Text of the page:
The largest public-private partnership investment in a national park is delivering a new experience for visitors to the landmark Gateway Arch in St. Louis, which was designed by the late-architect Eero Saarinen. The 10-year path to the opening this month was full of hurdles, including floods. And the project’s 46,000-sq-ft underground visitor center expansion needed to be built without shutting down the arch, which gets nearly 3 million visitors each year.

After a $380-million park redesign that includes the visitor center expansion and a land bridge across the highway, the recently renamed Gateway Arch Park finally has a walking path to the Old St. Louis Courthouse and the rest of downtown.

“Making that connection to the city was really fundamental to the project,” says Eric Moraczewksi, executive director of the Gateway Arch Park Foundation, the nonprofit that began the process for the development more than a decade ago.

Saarinen died before construction of the arch was completed in 1965, and the pedestrian bridges he designed to connect it to downtown St. Louis “got value engineered out,” Moraczewksi says. “A lot of what we’re doing is not recreating the wheel, but just realizing Saarinen’s original vision, which was this connection, creating an iconic entrance to such an incredible monument.”

In 2015, general contractor KCI Construction Co. finished a $26-million contract with the Missouri Dept. of Transportation to build the Park Over the Highway—a 300-ft-wide, 1,200-sq-ft-long pedestrian bridge that connects the arch to downtown. As a national park that is also on the National Register of Historic Places, there were stringent demands on how the landscape could be built, what materials could be used and how much existing structures could be changed.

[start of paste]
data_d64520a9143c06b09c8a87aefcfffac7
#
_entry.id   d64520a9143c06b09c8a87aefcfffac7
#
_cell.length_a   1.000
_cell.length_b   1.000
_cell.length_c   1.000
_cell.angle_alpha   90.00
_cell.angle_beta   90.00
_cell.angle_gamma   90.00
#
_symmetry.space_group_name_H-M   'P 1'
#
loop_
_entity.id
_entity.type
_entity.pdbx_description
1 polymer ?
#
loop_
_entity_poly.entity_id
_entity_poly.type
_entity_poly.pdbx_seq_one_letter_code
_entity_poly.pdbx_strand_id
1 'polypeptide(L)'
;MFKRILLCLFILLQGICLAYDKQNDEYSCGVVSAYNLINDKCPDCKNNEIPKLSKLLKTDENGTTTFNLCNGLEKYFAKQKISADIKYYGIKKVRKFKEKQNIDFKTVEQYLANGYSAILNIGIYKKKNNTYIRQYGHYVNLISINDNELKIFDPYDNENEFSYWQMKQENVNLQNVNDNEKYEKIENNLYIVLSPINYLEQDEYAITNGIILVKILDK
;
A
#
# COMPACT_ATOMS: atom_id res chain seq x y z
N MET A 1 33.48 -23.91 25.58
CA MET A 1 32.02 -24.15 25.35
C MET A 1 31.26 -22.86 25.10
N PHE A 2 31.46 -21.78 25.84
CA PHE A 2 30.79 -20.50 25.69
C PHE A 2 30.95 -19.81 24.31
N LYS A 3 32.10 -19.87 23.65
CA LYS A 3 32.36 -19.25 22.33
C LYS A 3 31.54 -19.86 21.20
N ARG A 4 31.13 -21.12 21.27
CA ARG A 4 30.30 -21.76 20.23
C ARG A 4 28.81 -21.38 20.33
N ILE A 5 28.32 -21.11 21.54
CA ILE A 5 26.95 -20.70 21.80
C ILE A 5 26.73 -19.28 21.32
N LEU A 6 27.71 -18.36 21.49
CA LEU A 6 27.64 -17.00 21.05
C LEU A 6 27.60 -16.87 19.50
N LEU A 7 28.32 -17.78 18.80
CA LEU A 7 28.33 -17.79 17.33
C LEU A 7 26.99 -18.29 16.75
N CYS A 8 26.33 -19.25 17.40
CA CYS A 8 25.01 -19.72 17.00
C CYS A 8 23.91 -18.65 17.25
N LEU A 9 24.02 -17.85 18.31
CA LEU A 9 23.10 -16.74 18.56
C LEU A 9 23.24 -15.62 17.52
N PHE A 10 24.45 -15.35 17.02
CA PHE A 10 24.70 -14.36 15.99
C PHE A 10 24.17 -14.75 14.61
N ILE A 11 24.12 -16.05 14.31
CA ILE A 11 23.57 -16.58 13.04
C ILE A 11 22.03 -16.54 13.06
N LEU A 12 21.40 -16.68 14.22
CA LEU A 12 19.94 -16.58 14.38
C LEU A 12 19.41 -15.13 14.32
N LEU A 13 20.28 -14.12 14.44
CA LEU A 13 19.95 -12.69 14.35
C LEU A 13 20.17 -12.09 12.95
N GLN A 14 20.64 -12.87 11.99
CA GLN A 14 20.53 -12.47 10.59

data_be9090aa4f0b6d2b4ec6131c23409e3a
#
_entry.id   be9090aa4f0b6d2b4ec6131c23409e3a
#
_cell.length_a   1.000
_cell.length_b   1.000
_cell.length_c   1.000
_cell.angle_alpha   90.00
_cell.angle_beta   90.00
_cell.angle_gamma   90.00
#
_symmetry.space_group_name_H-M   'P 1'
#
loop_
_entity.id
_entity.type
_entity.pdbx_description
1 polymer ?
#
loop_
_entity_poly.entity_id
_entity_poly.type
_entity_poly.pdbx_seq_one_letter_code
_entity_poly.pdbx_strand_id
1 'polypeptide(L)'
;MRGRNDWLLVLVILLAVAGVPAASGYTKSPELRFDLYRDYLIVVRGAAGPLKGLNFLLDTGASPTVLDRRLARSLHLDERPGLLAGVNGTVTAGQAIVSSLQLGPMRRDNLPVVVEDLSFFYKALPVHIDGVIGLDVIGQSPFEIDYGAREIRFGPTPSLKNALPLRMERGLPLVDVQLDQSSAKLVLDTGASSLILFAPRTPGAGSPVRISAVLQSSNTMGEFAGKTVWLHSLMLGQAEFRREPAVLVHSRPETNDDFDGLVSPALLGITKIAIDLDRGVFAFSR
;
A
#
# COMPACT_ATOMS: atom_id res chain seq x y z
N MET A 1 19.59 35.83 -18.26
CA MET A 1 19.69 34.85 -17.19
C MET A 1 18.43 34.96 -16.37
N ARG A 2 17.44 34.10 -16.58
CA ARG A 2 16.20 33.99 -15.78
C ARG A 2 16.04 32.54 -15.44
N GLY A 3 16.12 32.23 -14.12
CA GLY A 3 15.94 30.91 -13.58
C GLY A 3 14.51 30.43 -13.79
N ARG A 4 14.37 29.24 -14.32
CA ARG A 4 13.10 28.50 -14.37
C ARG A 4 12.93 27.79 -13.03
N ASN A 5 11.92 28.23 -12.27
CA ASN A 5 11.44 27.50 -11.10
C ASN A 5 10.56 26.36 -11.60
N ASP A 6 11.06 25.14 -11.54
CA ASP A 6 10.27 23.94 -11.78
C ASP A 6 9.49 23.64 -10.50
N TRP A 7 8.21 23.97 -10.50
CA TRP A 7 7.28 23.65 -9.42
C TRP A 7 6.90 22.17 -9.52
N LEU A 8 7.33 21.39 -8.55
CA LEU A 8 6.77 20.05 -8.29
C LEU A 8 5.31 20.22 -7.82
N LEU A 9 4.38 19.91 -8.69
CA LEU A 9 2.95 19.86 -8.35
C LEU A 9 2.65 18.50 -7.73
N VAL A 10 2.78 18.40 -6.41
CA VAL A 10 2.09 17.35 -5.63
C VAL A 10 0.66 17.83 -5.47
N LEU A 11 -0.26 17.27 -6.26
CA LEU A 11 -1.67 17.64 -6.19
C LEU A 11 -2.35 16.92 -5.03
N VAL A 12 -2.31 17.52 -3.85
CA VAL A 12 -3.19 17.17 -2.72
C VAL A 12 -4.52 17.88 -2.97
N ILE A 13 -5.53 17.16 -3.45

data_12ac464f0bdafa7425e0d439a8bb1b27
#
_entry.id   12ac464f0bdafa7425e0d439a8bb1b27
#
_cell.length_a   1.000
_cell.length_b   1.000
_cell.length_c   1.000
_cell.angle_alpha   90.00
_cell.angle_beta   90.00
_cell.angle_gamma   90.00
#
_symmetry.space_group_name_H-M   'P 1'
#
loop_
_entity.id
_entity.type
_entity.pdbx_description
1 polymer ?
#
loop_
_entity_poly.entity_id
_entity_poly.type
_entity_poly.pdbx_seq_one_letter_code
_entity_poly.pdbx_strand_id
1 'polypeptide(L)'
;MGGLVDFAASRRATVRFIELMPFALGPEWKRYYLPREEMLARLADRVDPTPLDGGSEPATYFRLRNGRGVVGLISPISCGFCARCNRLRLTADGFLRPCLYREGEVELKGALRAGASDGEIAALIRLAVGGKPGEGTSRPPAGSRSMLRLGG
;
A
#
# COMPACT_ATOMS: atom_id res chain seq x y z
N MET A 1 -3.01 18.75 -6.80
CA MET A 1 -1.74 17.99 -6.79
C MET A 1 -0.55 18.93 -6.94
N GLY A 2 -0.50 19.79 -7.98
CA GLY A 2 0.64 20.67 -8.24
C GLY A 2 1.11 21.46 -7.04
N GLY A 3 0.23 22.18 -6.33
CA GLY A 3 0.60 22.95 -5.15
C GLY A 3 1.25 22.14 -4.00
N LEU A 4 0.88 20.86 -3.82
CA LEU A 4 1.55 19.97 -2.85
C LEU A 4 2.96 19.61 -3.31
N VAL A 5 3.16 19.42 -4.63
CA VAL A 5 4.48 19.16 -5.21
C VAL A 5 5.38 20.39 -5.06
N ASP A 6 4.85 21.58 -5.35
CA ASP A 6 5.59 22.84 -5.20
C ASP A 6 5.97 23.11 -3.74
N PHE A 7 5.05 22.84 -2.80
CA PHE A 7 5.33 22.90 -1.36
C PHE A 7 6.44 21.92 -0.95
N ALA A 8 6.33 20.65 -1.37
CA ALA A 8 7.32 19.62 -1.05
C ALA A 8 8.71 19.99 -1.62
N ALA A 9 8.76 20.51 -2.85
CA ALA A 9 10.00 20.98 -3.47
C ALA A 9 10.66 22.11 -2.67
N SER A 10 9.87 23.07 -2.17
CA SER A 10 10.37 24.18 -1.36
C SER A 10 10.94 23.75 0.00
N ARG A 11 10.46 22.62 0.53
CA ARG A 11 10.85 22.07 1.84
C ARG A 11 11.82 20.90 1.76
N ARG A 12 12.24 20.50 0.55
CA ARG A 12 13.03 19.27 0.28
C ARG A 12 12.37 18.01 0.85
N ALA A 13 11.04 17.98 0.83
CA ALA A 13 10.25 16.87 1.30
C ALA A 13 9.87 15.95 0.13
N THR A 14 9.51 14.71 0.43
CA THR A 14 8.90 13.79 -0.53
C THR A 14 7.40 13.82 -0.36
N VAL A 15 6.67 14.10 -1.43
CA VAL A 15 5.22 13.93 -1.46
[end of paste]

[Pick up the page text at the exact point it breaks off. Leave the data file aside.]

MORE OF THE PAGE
“They were looking for a kind of minimal impact on the landscape,” says Scott Newman, managing partner at Cooper Robertson. “We had to work with the Missouri State Historic Preservation Office to review proposals to make sure that we weren’t negatively impacting the historic resource.”

“It does have a very light touch on the landscape,” he adds. “We were very careful not to change or have as little change as possible to the grading, the berms, the shape of the landscape.”

The design of the visitor center that was eventually selected used stainless steel and glass to open up  the arch as its new entrance, while 91 acres of public park and the footbridge created a connection to the Old Courthouse and a new public park space behind it.

Video courtesy of EarthCam

New Connection